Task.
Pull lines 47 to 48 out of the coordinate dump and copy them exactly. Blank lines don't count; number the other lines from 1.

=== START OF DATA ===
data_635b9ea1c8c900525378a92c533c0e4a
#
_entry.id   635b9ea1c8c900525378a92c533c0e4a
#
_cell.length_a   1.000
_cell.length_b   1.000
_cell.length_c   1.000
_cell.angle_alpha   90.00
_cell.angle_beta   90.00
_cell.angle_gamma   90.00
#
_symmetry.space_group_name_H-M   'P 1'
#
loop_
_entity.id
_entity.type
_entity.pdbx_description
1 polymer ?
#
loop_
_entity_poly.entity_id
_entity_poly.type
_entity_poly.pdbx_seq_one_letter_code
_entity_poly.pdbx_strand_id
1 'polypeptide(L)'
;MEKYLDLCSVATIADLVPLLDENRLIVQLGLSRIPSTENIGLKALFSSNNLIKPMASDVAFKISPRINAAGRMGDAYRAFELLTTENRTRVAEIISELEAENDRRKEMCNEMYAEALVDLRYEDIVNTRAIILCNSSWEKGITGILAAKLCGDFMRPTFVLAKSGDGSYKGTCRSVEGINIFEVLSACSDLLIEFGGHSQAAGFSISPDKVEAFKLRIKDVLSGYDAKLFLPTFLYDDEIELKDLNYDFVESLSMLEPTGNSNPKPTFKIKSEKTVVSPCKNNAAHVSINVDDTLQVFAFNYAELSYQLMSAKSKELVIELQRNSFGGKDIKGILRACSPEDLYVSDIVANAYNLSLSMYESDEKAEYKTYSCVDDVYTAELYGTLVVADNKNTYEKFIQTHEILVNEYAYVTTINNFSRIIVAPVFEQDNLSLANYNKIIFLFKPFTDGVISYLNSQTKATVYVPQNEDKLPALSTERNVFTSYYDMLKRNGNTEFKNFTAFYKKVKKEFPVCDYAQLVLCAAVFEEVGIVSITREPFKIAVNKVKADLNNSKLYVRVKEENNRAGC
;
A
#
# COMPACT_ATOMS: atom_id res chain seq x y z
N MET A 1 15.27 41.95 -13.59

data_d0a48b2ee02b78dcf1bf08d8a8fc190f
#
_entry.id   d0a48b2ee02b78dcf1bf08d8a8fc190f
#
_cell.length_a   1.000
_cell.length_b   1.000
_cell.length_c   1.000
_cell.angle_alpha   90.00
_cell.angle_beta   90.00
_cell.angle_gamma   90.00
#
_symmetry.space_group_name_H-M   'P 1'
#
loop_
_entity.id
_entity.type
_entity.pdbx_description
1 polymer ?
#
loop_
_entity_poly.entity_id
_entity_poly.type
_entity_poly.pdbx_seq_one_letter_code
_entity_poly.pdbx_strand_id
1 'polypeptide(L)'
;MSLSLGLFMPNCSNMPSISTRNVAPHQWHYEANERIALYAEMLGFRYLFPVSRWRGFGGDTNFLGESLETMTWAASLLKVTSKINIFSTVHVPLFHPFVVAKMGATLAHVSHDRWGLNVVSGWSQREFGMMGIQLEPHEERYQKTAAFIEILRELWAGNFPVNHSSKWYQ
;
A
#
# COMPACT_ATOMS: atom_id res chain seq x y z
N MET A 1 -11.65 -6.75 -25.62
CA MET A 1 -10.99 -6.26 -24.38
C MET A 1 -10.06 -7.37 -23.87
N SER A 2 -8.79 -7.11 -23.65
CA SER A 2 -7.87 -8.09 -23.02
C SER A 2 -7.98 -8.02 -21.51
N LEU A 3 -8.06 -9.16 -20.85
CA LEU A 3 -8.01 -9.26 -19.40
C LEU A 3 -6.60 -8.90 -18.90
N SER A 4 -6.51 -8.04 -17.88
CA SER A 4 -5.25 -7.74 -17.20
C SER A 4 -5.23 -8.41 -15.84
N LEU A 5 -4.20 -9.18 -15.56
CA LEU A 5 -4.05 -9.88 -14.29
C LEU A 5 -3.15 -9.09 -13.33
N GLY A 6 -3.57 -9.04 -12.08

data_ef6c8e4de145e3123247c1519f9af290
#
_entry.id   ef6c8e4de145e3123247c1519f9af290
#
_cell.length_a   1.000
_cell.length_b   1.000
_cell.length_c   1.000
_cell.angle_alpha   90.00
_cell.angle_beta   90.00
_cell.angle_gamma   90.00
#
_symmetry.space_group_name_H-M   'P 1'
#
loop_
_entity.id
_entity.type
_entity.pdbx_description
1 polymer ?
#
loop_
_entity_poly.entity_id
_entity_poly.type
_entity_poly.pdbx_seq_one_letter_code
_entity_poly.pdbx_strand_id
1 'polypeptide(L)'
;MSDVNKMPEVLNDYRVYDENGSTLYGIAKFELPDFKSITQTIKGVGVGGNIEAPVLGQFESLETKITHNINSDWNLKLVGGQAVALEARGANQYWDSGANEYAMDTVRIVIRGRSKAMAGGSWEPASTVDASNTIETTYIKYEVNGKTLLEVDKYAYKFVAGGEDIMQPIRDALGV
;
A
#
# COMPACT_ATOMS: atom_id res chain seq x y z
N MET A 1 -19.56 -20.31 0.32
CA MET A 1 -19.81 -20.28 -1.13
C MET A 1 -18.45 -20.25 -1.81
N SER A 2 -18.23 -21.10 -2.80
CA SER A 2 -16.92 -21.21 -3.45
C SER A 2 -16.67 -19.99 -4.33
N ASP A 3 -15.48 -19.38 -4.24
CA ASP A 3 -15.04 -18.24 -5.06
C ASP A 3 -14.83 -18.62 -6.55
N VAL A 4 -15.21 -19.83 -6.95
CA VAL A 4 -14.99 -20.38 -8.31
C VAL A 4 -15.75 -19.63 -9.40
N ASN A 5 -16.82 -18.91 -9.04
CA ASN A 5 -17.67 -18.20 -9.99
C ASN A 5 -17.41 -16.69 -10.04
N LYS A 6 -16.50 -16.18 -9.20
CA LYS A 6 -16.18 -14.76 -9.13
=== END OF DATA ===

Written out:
_entity.type
_entity.pdbx_description